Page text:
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Mr. Starr surrounded by a sea of Boulder Suzuki Strings students.

As the years pass, I grow more appreciative of the privilege of being a member of the Starr family. My parents, Bill and Connie Starr, were always searching for more effective ways to learn, teach, and parent. Accomplished performers, writers, teachers, and parents of eight children, they came to Talent Education with a unique constellation of skills that helped spread Dr. Suzuki’s innovative ideas throughout the world. 

While Mom was already an accomplished pianist by her teens, Dad’s fascination with the violin began relatively late. In order for him to become a professional violinist, he needed to accelerate his progress. He wore out his record of Yehudi Menuhin playing the Bruch Concerto while trying to emulate his tone, phrasing, and vibrato. With endless curiosity and determination, he analyzed problems and broke them into components to master. This skill was a benefit to countless teachers and students in the years that followed. Unwittingly, Dad had made use of two important elements of what would become Suzuki’s Mother Tongue Method.

I have an early memory of standing atop a toilet lid with my violin—not the easiest place to practice. But the added height allowed Dad to supervise my left hand while shaving. His voice cut through the buzz of his electric razor. 

“Good! Once again. Can you watch the high second finger this time? Tell her to stay stretched over the fingerboard so she’s ready to play. Much better! Only five more times to go!”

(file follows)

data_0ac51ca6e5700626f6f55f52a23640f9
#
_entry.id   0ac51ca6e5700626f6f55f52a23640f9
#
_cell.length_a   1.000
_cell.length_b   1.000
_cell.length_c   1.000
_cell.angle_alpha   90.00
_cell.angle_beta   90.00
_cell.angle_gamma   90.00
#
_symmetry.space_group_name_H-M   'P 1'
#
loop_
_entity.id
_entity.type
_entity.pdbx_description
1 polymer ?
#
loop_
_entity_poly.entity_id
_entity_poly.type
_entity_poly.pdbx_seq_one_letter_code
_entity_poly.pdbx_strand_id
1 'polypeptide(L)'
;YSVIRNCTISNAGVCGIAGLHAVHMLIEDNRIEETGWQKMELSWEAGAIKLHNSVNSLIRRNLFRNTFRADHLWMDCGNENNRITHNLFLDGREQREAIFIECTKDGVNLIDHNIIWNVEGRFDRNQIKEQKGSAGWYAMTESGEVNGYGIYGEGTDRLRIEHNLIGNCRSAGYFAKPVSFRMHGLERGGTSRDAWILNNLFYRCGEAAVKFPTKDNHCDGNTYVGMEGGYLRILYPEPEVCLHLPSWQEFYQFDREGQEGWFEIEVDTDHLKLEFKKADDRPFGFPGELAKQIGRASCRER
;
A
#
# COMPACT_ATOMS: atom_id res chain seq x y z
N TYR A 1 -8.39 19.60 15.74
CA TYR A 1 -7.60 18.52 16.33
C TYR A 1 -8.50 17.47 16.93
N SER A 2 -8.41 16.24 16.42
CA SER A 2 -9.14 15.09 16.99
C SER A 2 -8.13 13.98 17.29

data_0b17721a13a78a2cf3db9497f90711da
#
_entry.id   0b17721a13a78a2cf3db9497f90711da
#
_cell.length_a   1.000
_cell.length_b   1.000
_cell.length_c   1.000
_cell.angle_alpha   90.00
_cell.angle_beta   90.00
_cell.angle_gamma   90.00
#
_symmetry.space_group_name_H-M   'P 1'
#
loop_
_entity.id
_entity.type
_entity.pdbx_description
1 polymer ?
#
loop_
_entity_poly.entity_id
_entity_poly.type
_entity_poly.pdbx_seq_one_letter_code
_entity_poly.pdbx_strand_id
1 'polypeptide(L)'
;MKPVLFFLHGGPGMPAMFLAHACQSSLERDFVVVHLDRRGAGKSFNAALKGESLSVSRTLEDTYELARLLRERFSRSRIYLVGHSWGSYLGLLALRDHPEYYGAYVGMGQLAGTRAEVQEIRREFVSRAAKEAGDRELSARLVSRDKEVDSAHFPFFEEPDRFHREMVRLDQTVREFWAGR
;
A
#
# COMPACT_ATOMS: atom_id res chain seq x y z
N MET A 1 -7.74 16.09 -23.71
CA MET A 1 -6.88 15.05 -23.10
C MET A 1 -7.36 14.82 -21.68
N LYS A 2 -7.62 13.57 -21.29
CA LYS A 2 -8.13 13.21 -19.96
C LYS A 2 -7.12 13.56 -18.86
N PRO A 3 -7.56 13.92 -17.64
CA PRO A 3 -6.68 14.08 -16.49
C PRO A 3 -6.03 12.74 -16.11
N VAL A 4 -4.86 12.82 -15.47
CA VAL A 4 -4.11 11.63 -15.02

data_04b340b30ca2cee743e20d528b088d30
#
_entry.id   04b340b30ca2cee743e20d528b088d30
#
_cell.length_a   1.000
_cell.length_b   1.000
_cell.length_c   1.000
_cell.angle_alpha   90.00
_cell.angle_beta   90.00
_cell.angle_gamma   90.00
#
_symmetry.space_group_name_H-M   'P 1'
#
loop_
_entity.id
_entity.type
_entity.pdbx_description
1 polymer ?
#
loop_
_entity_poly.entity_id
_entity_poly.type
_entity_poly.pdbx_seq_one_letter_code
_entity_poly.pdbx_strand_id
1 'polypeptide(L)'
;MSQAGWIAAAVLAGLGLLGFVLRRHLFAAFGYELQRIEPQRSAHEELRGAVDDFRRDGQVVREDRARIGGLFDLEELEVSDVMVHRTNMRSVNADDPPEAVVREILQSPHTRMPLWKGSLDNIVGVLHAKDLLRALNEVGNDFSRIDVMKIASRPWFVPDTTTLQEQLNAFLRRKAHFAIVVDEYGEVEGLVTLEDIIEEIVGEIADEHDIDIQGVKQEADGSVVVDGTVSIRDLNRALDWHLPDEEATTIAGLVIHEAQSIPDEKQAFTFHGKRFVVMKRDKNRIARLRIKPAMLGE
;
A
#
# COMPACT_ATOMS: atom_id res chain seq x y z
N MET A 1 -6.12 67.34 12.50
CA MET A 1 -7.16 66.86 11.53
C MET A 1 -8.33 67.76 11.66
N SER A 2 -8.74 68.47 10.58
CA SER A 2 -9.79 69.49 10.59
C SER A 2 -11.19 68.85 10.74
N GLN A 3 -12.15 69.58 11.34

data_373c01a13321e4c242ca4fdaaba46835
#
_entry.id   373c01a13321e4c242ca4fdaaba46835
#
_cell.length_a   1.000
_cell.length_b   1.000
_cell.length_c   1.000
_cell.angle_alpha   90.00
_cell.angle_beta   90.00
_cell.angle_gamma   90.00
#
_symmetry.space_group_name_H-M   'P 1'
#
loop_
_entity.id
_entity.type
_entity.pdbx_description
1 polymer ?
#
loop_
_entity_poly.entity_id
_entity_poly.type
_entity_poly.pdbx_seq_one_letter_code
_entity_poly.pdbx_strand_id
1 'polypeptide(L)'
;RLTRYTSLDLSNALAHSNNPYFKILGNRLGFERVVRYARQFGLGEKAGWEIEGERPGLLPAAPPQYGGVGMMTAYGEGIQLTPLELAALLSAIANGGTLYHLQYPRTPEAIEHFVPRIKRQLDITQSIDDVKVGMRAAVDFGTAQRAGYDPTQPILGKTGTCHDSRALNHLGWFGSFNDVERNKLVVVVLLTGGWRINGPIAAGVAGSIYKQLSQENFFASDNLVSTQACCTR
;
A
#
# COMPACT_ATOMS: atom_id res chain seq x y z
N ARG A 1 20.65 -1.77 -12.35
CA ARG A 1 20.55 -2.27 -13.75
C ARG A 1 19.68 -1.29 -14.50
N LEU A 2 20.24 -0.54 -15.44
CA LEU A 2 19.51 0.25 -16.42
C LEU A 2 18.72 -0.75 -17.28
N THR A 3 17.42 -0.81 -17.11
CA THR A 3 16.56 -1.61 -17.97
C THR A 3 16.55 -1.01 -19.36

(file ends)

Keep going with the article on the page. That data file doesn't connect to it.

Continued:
For a seven-year-old, ten repetitions seemed an eternity and I finished the last one in tears. How could he be so cruel? Dad stayed calm and encouraging throughout. Helping me down to the floor, he said, “I knew you could do it!” That was real-life Suzuki teaching in action. Yes, practicing could be frustrating at times, but being immersed in our fledgling Suzuki program was fun and rewarding. I’ll never forget the thrilling ovation we received at our first concert at the University of Tennessee. 

By the time our family of ten boarded the ocean liner bound for Yokohama, Japan in 1968, we were looking forward to the adventure ahead. Dad’s sabbatical meant that both he and Mom could observe and study Suzuki’s teachings in-depth and we kids would have an experience of a lifetime.

Nothing could have prepared us for the culture shock of arriving at the four-room house among the rice fields outside Matsumoto. There was little privacy and at night we slept on a floor that was covered wall-to-wall with futons. It was daunting to face the dozens of neighbor children gathered by the front door waiting for us to appear each morning. Despite the language barrier, it wasn’t long before we played together easily. 

I treasure these memories of my first Japanese friends who were so welcoming: rosy-cheeked Noriko; her cheerful grandma whose back was bent from planting rice; her adorable kid sister, Yoshimi, with the elven grin; and Motoko, the milkman’s daughter.